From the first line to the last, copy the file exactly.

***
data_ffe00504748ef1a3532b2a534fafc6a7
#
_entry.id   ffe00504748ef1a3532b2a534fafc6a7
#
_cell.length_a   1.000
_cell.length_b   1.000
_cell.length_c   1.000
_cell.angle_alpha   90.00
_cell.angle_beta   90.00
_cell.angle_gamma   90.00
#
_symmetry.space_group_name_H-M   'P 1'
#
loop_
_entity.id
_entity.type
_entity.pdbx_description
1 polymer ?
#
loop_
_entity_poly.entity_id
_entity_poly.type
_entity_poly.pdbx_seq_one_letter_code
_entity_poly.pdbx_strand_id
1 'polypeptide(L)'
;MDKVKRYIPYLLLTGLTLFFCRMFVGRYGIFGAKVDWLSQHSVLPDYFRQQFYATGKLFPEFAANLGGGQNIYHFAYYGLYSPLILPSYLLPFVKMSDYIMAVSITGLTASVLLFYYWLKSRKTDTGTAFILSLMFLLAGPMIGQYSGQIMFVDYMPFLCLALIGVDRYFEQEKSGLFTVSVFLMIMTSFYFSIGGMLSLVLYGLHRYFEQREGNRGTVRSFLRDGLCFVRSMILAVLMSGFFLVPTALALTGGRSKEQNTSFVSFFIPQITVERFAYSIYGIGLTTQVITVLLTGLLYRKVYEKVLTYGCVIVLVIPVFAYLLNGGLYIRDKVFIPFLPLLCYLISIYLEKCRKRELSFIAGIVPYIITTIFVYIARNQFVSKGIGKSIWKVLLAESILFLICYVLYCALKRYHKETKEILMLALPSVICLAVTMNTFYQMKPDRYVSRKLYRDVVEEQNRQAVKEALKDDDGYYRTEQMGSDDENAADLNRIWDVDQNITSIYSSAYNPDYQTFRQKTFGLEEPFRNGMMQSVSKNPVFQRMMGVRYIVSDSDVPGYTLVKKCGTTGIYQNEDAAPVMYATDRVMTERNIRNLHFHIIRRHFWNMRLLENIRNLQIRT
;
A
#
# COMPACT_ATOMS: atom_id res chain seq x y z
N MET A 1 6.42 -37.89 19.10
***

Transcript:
data_ffe00504748ef1a3532b2a534fafc6a7
#
_entry.id   ffe00504748ef1a3532b2a534fafc6a7
#
_cell.length_a   1.000
_cell.length_b   1.000
_cell.length_c   1.000
_cell.angle_alpha   90.00
_cell.angle_beta   90.00
_cell.angle_gamma   90.00
#
_symmetry.space_group_name_H-M   'P 1'
#
loop_
_entity.id
_entity.type
_entity.pdbx_description
1 polymer ?
#
loop_
_entity_poly.entity_id
_entity_poly.type
_entity_poly.pdbx_seq_one_letter_code
_entity_poly.pdbx_strand_id
1 'polypeptide(L)'
;MDKVKRYIPYLLLTGLTLFFCRMFVGRYGIFGAKVDWLSQHSVLPDYFRQQFYATGKLFPEFAANLGGGQNIYHFAYYGLYSPLILPSYLLPFVKMSDYIMAVSITGLTASVLLFYYWLKSRKTDTGTAFILSLMFLLAGPMIGQYSGQIMFVDYMPFLCLALIGVDRYFEQEKSGLFTVSVFLMIMTSFYFSIGGMLSLVLYGLHRYFEQREGNRGTVRSFLRDGLCFVRSMILAVLMSGFFLVPTALALTGGRSKEQNTSFVSFFIPQITVERFAYSIYGIGLTTQVITVLLTGLLYRKVYEKVLTYGCVIVLVIPVFAYLLNGGLYIRDKVFIPFLPLLCYLISIYLEKCRKRELSFIAGIVPYIITTIFVYIARNQFVSKGIGKSIWKVLLAESILFLICYVLYCALKRYHKETKEILMLALPSVICLAVTMNTFYQMKPDRYVSRKLYRDVVEEQNRQAVKEALKDDDGYYRTEQMGSDDENAADLNRIWDVDQNITSIYSSAYNPDYQTFRQKTFGLEEPFRNGMMQSVSKNPVFQRMMGVRYIVSDSDVPGYTLVKKCGTTGIYQNEDAAPVMYATDRVMTERNIRNLHFHIIRRHFWNMRLLENIRNLQIRT
;
A
#
# COMPACT_ATOMS: atom_id res chain seq x y z
N MET A 1 6.42 -37.89 19.10